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By Mariko McDonald | February 25, 2004

If, like me, the phrase “German comedy” gives you a strange feeling of dread, fear not: “Good Bye, Lenin!” manages to (more or less) successfully weave humor and emotion to produce a work of surprising warmth.

Alex (Daniel Brühl) has a problem; his mother (Katrin Sass) has been in a coma for eight months. Worse, while the die-hard socialist matriarch is down for the count, the Berlin Wall comes down and East Germany is no more. After she emerges from her catatonic state, Alex is informed that any sudden shock could be fatal. A shock like, say, the news that the regime you’ve enthusiastically supported your entire life is suddenly no more. He therefore decides to fool his mother into thinking the GDR is still around, and sets out to transform the apartment they share into a shrine, of sorts, to socialism. He also enlists family and friends in the effort, eventually reaching a point where his mother believes Lenin and Communism have won.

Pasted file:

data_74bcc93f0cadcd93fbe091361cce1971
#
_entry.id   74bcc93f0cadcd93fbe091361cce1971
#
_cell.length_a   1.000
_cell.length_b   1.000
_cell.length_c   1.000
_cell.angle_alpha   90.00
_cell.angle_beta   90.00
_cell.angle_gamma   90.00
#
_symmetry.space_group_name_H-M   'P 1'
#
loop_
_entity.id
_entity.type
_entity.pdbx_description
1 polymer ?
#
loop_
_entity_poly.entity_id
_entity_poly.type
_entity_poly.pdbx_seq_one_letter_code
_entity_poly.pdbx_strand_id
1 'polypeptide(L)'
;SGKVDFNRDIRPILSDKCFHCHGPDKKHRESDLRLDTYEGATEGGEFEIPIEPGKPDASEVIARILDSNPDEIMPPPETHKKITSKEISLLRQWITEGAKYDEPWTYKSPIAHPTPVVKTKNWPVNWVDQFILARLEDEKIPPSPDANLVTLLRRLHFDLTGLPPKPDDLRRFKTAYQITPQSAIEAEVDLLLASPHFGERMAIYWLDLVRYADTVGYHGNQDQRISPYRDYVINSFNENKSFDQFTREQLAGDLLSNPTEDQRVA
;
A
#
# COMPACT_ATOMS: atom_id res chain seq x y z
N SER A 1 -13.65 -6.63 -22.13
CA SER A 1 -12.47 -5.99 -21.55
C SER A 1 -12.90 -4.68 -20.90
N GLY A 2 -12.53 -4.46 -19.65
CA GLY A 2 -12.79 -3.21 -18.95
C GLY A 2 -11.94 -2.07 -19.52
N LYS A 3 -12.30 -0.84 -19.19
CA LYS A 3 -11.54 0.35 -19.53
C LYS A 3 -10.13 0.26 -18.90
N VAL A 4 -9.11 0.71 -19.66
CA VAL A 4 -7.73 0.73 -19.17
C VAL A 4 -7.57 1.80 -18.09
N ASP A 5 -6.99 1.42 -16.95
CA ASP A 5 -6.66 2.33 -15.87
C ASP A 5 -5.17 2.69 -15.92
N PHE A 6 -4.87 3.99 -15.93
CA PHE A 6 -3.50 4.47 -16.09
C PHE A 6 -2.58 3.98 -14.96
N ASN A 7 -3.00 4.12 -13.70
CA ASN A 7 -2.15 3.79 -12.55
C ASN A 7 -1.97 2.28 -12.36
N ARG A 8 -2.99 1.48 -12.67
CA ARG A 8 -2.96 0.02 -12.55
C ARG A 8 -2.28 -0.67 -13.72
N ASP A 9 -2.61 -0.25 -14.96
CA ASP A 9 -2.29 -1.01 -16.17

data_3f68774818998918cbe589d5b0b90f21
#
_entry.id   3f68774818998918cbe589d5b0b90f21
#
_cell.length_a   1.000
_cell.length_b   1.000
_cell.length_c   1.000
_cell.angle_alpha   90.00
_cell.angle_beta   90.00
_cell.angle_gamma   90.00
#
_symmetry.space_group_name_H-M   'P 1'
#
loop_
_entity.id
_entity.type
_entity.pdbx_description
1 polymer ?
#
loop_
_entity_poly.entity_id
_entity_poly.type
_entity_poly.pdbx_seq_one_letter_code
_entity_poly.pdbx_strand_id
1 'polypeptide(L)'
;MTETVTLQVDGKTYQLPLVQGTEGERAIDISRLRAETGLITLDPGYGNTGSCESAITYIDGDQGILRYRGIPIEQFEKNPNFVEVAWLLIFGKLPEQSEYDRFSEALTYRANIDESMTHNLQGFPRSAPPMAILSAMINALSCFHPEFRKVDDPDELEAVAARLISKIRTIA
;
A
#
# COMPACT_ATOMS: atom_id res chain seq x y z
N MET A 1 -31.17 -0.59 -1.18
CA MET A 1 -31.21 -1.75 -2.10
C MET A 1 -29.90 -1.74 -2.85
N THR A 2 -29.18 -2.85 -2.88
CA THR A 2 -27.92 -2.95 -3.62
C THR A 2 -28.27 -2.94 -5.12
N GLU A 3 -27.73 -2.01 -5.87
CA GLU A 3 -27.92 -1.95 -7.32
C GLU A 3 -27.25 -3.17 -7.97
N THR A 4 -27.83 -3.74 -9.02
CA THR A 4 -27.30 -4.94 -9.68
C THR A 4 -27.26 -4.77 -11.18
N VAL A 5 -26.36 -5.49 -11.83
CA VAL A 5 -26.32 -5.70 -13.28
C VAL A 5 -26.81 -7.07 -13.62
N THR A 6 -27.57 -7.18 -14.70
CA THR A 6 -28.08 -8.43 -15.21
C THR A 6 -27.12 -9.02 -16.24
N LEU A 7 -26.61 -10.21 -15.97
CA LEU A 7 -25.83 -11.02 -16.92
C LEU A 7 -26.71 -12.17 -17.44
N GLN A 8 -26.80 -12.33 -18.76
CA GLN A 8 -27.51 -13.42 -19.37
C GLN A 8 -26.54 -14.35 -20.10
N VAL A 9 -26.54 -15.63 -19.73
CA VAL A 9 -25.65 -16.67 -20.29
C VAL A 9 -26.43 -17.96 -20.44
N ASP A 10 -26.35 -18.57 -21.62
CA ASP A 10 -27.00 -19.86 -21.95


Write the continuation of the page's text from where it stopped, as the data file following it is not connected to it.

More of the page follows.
Director Wolfgang Becker takes the farce almost to the point of no return, though in the early stages: outfitting the apartment with crappy GDR era furniture, working in the classic sputtery Trabant, and even having Alex re-edit footage of the Wall coming down for his mother to make it look like West Germans were flooding into the East, instead of the other way around. This theater of the absurd makes the inevitable emotional conclusion a little hard to accept.

The poignancy, ultimately, comes from Alex’s growing awareness that not only is he trying to preserve his mother’s health, but also to recreate the strong, self-assured woman she once was. “Good Bye, Lenin!” relies heavily on strong performances from Brühl and Sass to make the illusion believable.

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